13 Period 5: Seating Chart 1.Max A. 2.Alex C. 3.Tirza C. 4.Benjamina C. 5.Jawanzah C. 6.Asya C. 7.Charles F. 8.Brianna G. 9.Ian G. 10.Quinn H. 11. Trevaun H. 12. Rownak I. 13. Daniel K. 14. Chris K. 15. Beatrice M. 16. Camryn M. 17. Skyler M. 18. Lizz M. 19. Gabe M. 20. Jasmine M. 21. David N. 22. LaRyah R. 23. Paul R. 24. Jizelle S. 25. Sulmerixey S. 26. Maggie S. 27. Scott T. 28. Cecelia W. 29. Billy W. 30. Amber W.

14 The Mayflower Compact November 11/21, 1620 Why was this document written? Describe the context for it. Annotate as I read it. 1.In what ways does the MC reflect the religious beliefs of the colonists? 2.Define compact. Find another word in the text with a similar meaning. 3.How do the colonists feel about King James? Find evidence in the text. 4.Explain what is meant by the phrase, “civil Body Politick” by using what you know AND by finding words in the text that explain it. 5. Do they sound ready to wage a war for independence? Why or why not? 6. The Mayflower Compact is considered to be a founding governing document in US History. Why?

15 Tues., Sept. 10 th – Periods 3&5 Objective: By the end of the period, scholars will be able to determine the ways in which Puritan society changed over time. UNIT 1 MULTIPLE CHOICE TEST ON MONDAY Sept. 16 th ; FRQ on Tues. Sept. 17 th. Reading Assignment due Sept. 12: Read and take 2-4 pages of notes on Brinkley, pg. 40-48. As you take notes, be sure to define and explain the significance of the following as you take notes: 1. Plymouth Plantation 2. Massachusetts Bay Company 3. Anne Hutchinson 4. Pequot War 5. Metacomet 6. King Philip’s War http://teacherweb.com/DC/Wilson/Topliffe/a pt2.aspx Agenda: -The Mayflower Compact -Great Migration -A Modell of Christian Charity -How did the values and beliefs of Puritans influence the New England colonies? -FRQ: Spanish vs. English vs. French settlements -America, the Story of Us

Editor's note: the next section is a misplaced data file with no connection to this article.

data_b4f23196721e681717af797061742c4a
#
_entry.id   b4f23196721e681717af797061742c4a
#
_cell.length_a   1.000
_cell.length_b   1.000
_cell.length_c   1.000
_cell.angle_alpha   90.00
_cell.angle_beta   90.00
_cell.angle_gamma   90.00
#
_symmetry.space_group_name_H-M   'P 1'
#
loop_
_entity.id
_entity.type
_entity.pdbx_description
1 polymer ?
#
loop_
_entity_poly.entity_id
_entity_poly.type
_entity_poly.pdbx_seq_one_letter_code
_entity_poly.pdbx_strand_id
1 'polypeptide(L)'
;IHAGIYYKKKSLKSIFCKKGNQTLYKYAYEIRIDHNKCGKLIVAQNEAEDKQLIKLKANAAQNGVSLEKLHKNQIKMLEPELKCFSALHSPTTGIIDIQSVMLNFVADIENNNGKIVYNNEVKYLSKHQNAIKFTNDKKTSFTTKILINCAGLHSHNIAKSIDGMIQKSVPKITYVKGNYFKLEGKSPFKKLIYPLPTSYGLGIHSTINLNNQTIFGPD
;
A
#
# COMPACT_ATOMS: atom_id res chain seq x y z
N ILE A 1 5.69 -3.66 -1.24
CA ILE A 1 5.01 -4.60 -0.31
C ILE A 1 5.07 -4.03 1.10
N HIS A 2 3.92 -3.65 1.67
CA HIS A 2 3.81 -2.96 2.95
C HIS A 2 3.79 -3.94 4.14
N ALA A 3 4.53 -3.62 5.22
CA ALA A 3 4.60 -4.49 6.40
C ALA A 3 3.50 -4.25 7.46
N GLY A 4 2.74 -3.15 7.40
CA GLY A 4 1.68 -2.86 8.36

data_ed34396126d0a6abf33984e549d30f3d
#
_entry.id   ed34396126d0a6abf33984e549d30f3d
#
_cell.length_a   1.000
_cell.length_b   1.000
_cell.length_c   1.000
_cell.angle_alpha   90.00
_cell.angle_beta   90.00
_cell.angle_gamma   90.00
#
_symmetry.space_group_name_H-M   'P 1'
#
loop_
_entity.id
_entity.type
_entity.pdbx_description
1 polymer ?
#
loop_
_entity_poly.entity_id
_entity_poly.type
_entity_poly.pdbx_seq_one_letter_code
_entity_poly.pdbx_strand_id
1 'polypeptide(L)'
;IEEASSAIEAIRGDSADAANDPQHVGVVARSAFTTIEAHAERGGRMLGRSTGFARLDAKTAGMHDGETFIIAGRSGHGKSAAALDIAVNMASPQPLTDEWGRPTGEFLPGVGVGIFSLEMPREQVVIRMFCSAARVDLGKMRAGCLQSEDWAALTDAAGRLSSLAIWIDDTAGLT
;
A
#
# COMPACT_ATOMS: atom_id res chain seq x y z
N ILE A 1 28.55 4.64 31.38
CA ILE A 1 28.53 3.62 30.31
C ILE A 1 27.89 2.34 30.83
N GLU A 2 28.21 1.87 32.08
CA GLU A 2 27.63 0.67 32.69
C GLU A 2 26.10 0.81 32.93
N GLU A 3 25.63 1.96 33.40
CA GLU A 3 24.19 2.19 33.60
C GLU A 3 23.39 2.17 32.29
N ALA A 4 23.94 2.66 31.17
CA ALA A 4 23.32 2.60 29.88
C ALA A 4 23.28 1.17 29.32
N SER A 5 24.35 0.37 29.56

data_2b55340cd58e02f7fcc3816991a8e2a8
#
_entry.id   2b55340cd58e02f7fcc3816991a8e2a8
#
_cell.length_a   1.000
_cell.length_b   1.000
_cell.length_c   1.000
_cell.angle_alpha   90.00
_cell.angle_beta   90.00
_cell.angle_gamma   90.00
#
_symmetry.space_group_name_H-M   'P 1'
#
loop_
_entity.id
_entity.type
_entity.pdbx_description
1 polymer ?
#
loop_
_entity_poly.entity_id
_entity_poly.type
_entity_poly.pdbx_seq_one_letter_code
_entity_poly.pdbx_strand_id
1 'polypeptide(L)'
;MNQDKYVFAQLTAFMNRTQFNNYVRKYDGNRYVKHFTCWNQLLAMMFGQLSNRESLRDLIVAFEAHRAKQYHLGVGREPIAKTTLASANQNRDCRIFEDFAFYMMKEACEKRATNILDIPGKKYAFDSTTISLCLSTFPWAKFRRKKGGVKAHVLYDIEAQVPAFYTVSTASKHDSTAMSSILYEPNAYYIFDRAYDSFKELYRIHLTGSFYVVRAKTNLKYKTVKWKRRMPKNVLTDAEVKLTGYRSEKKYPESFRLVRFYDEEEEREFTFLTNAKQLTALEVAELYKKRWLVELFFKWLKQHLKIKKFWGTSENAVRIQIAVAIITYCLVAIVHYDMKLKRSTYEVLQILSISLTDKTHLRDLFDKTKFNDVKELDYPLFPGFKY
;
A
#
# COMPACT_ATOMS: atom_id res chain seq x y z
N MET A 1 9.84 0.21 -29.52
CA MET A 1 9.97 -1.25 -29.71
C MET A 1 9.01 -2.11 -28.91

16 That First Year…. Winter of 1620-1621  Only 44 out of the original 102 survived. None chose to leave in 1621 when the Mayflower sailed back. Fall of 1621  First “Thanksgiving.”  Colony survived with fur, fish, and lumber. Plymouth stayed small and economically unimportant.  1691  only 7,000 people  Merged with Massachusetts Bay Colony.

17 William Bradford Self-taught scholar. Chosen governor of Plymouth 30 times in yearly elections. Worried about settlements of non-Puritans springing up nearby and corrupting Puritan society.